Parentage

What Is Parentage?
This basically means who is the father of the child. Here are some of the most common questions that our office, our Firm, is asked:

What Are Parenting Presumptions?
This means that if a man and woman are married, the State of Texas believes that the husband is the father of the child. The couple does not have to be married so long as they were trying to get married in good faith.

Another presumption is that if the child is born within 300 days after a divorce, the ex-husband is still the presumed father.

Another presumption is if the man and woman are not married but after the child is born, they voluntarily get married.

The last presumption is if the man, who may or may not be the father, lives with the child for its first 2 years of life; in this case the mother and man do not have to be married. The man just has to live with the child for the child’s first 2 years of life.

Well, If I’m A Man Living In Arlington or Mansfield How Can I Prove That I Am Not The Father?
Simple. Take a paternity test. If you are married but know that your wife was stepping-out or being unfaithful get a paternity test to prove you are not the father. Otherwise, the courts here in Dallas, Arlington, Fort Worth and Mansfield are going to presume you are the father.

I’m A Man In Texas And I Just Found Out My Wife May Had Got Pregnant By Someone Else And My Son May Not Be My Child, What Do I Do?
In Texas, you normally have four years to attack the presumption that you are the father. But if is after 4 years and your wife was lying and you are just now finding out that this child may have been fathered by someone else, the court may now allow you to get a paternity to prove you are not in fact the father. The courts in Dallas and Tarrant County will sometime do this when the alleged father had a mistaken belief.

(a) A man is presumed to be the father of a child if:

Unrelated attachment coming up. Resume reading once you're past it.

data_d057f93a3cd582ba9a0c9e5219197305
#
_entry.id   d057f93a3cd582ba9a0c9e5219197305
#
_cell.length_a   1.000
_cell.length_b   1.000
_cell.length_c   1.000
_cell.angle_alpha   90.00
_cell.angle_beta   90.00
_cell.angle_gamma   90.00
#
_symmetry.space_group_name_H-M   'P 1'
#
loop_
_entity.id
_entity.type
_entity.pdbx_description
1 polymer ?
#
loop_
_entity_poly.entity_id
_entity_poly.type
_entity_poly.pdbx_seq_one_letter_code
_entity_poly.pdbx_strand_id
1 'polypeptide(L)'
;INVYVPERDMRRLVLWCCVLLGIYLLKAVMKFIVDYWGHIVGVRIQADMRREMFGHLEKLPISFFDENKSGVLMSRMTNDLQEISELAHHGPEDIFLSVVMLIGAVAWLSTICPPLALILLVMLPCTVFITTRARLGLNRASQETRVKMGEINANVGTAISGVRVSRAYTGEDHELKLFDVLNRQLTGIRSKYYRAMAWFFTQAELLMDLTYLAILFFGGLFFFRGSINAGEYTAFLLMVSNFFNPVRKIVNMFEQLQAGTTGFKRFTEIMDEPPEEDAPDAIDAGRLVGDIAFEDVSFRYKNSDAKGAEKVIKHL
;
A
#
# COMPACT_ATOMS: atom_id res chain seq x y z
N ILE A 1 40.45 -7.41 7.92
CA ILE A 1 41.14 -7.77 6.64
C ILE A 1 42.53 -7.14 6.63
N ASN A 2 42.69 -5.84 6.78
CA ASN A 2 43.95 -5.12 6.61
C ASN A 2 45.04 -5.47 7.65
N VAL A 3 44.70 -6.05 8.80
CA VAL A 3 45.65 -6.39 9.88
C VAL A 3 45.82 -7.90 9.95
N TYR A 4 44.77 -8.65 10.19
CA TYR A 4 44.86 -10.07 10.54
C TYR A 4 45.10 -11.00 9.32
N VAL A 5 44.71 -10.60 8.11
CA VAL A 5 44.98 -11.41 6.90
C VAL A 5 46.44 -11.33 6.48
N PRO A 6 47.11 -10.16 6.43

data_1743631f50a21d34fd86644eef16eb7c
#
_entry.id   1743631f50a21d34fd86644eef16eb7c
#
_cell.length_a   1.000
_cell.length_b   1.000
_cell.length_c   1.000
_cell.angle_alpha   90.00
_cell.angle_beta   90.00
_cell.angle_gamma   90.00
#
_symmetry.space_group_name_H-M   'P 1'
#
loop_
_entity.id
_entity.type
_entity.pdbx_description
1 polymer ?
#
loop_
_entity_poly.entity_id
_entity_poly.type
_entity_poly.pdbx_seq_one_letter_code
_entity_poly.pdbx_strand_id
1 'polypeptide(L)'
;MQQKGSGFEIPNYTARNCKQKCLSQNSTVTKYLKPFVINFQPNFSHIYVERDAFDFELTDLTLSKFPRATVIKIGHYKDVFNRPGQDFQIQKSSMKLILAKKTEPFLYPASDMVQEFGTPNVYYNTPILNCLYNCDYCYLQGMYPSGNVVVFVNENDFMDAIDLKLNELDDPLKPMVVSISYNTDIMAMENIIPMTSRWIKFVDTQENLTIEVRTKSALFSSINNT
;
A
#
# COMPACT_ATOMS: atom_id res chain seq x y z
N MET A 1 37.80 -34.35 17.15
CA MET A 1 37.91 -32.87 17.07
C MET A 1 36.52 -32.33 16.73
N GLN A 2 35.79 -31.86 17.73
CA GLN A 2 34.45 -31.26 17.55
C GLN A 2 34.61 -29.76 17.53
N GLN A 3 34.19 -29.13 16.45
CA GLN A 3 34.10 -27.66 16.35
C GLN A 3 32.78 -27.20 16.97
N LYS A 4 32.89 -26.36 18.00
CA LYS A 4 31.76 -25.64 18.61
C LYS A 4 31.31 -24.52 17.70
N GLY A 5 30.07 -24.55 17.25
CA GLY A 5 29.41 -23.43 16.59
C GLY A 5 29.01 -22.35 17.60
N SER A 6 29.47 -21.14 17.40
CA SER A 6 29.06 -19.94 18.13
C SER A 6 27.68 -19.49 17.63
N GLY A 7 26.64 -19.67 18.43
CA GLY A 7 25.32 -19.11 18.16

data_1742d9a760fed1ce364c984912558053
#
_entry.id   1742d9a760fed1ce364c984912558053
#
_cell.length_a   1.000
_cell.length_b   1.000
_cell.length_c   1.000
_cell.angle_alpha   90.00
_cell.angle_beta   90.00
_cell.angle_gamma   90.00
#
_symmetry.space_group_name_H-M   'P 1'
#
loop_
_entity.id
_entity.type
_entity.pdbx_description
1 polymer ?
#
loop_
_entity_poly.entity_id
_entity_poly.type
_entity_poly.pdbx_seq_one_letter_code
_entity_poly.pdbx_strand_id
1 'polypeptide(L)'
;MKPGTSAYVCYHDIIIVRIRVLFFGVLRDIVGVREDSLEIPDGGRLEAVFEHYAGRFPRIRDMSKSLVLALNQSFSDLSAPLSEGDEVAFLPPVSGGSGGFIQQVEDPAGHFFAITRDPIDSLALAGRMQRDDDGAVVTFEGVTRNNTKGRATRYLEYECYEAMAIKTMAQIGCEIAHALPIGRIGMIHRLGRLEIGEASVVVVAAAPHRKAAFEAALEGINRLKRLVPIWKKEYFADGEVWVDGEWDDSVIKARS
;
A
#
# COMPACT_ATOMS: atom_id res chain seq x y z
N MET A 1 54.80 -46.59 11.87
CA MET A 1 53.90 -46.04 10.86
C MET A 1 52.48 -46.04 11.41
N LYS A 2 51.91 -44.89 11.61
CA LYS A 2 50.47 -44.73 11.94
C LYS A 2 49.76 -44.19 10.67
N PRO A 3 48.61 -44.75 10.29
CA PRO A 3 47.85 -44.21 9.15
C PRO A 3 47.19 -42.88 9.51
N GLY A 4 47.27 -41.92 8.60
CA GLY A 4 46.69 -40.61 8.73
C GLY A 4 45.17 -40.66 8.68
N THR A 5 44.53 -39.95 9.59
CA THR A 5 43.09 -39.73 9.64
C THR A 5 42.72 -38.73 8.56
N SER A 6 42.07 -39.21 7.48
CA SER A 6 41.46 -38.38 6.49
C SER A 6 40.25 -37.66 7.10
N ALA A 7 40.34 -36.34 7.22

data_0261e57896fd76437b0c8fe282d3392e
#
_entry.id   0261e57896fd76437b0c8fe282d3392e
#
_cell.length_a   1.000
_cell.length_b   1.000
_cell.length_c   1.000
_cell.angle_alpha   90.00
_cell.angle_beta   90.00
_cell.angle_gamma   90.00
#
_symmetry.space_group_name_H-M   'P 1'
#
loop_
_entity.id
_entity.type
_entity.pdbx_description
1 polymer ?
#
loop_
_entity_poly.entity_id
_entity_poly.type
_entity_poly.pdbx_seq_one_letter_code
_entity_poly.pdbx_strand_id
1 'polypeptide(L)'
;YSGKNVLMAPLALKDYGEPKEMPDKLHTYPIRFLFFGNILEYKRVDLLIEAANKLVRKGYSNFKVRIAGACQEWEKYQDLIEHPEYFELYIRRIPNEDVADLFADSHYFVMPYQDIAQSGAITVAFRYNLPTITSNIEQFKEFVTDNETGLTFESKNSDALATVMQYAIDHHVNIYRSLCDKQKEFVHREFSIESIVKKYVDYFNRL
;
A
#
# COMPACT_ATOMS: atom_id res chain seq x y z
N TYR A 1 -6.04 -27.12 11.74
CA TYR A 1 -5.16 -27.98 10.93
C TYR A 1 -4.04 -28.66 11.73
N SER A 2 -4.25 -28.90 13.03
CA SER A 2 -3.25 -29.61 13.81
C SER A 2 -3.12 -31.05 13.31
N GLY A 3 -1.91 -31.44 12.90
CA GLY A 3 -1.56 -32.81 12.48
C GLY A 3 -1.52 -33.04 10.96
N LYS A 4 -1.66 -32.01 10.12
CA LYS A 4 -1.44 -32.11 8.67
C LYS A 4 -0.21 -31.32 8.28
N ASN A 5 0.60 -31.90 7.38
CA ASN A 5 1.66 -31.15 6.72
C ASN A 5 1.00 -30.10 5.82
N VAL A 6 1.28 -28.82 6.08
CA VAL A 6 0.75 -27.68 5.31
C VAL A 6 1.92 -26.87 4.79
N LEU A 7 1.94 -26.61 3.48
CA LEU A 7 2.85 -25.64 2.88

(1) he is married to the mother of the child and the child is born during the marriage;

(2) he is married to the mother of the child and the child is born before the 301st day after the date the marriage is terminated by death, annulment, declaration of invalidity, or divorce;

(3) he married the mother of the child before the birth of the child in apparent compliance with law, even if the attempted marriage is or could be declared invalid, and the child is born during the invalid marriage or before the 301st day after the date the marriage is terminated by death, annulment, declaration of invalidity, or divorce;

(4) he married the mother of the child after the birth of the child in apparent compliance with law, regardless of whether the marriage is or could be declared invalid, he voluntarily asserted his paternity of the child, and:

(A) the assertion is in a record filed with the bureau of vital statistics;

(B) he is voluntarily named as the child’s father on the child’s birth certificate; or

(C) he promised in a record to support the child as his own; or

(5) during the first two years of the child’s life, he continuously resided in the household in which the child resided and he represented to others that the child was his own.

(b) A presumption of paternity established under this section may be rebutted only by:

(1) an adjudication under Subchapter G; or

(2) the filing of a valid denial of paternity by a presumed father in conjunction with the filing by another person of a valid acknowledgment of paternity as provided by Section 160.305.